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The Ballymena, Cushendall and Red Bay Railway wasn’t the only narrow gauge railway terminating in Ballymena. Not content with the idea of a riverside pathway network and a greenway rising up through the Glens towards the coast, there is scope to create a further greenway from Ballymena to Larne – but that’s for another time..

Building the Glens of Antrim Greenway

The case for building this greenway is strong:

  • a rural location keen for investment
  • strong public transport links at Ballymena
  • existing plans to make Ballymena a greenway ‘hub’
  • world-class scenery able to attract external visitors
  • links to leisure facilities (Glenariff Forest Park) and the Causeway Coast

The greenway plan lies between two council areas, Mid & East Antrim Borough Council from Ballymena to Parkmore and Causeway Coast and Glens Borough Council from Parkmore to Cushendall. There is also a large section under the control of the DARD Forest Service through Glenariff. However the majority of the route is likely to be in private ownership following the sale of railway property following closure.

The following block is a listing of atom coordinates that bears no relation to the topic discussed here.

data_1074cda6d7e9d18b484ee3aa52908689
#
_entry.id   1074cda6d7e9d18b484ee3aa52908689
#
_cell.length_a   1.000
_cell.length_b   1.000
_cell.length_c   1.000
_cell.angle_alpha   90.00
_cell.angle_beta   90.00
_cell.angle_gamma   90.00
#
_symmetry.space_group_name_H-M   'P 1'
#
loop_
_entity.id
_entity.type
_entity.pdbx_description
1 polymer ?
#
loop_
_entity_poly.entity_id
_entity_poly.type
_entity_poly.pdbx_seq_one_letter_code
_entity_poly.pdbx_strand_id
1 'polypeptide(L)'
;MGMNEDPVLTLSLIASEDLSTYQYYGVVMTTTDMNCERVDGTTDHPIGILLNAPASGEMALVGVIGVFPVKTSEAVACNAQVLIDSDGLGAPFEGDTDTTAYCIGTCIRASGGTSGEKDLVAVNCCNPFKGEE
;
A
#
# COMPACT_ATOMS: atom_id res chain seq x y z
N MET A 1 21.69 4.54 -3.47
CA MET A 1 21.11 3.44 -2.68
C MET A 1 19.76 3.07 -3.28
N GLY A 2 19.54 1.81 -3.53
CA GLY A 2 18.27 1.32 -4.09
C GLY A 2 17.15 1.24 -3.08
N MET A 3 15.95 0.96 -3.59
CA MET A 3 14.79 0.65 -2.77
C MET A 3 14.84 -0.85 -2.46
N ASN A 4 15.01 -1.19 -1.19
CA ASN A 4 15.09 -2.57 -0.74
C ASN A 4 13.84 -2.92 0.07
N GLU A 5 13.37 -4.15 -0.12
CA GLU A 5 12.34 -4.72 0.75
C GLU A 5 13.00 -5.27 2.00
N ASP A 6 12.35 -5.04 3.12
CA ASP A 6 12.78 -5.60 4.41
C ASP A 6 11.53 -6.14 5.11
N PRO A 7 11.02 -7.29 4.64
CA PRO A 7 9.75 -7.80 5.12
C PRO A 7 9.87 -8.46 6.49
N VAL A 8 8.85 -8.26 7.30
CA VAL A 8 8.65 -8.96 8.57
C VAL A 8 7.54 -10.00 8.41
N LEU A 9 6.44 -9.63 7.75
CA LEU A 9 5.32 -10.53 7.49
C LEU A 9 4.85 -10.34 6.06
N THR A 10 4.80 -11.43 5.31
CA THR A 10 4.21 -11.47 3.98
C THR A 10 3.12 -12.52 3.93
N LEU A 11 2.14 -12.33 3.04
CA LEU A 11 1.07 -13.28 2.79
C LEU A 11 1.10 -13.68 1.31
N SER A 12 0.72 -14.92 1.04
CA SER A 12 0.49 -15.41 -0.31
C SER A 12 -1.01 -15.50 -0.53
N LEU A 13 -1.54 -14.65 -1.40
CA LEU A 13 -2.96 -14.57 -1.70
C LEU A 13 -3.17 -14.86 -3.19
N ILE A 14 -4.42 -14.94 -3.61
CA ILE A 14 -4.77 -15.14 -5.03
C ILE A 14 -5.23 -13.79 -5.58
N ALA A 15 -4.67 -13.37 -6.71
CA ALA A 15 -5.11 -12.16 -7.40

Development of a greenway will depend upon the creation of a strong local lobby and partnership between politicians, stakeholders, community interests and landowners. The Great Western Greenway in Mayo isn’t a copy-and-paste blueprint for solving thorny issues, however the partnership working which delivered and maintains that project is worth reflecting on, as are the documented and cherished economic benefits to that remote region.

Cutting through Glenariff Forest Park

While decades of farming and community growth makes a route out from Ballymena challenging to say the least, the upper reaches of the old line sit in plain view and unhindered by recent human development.

The beauty of the surroundings and the resilience of the cuttings and embankments to survive the decades challenges us to imagine how this line can once again carry people, from near and far, across the Glens of Antrim.